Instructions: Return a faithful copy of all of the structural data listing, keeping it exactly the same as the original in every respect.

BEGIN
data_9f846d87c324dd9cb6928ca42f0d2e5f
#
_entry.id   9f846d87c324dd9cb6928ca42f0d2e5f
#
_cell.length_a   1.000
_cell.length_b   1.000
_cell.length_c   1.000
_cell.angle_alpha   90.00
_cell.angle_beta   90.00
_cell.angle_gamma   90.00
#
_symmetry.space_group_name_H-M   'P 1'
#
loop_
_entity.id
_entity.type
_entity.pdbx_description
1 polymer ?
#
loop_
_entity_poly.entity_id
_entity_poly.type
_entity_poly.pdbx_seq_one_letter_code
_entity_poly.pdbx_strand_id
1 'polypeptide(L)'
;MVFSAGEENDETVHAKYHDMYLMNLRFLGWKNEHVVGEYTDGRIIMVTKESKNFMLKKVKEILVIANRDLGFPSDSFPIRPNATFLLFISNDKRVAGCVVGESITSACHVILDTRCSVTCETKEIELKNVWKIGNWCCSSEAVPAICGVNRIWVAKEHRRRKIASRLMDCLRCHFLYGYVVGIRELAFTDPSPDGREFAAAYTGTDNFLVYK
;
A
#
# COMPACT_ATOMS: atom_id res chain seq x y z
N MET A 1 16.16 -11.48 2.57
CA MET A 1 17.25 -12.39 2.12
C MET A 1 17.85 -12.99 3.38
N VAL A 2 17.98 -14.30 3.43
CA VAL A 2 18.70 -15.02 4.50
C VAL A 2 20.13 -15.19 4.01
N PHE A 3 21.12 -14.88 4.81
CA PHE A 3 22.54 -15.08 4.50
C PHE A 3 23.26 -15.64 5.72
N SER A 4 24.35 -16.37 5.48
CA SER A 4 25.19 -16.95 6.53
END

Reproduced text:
data_9f846d87c324dd9cb6928ca42f0d2e5f
#
_entry.id   9f846d87c324dd9cb6928ca42f0d2e5f
#
_cell.length_a   1.000
_cell.length_b   1.000
_cell.length_c   1.000
_cell.angle_alpha   90.00
_cell.angle_beta   90.00
_cell.angle_gamma   90.00
#
_symmetry.space_group_name_H-M   'P 1'
#
loop_
_entity.id
_entity.type
_entity.pdbx_description
1 polymer ?
#
loop_
_entity_poly.entity_id
_entity_poly.type
_entity_poly.pdbx_seq_one_letter_code
_entity_poly.pdbx_strand_id
1 'polypeptide(L)'
;MVFSAGEENDETVHAKYHDMYLMNLRFLGWKNEHVVGEYTDGRIIMVTKESKNFMLKKVKEILVIANRDLGFPSDSFPIRPNATFLLFISNDKRVAGCVVGESITSACHVILDTRCSVTCETKEIELKNVWKIGNWCCSSEAVPAICGVNRIWVAKEHRRRKIASRLMDCLRCHFLYGYVVGIRELAFTDPSPDGREFAAAYTGTDNFLVYK
;
A
#
# COMPACT_ATOMS: atom_id res chain seq x y z
N MET A 1 16.16 -11.48 2.57
CA MET A 1 17.25 -12.39 2.12
C MET A 1 17.85 -12.99 3.38
N VAL A 2 17.98 -14.30 3.43
CA VAL A 2 18.70 -15.02 4.50
C VAL A 2 20.13 -15.19 4.01
N PHE A 3 21.12 -14.88 4.81
CA PHE A 3 22.54 -15.08 4.50
C PHE A 3 23.26 -15.64 5.72
N SER A 4 24.35 -16.37 5.48
CA SER A 4 25.19 -16.95 6.53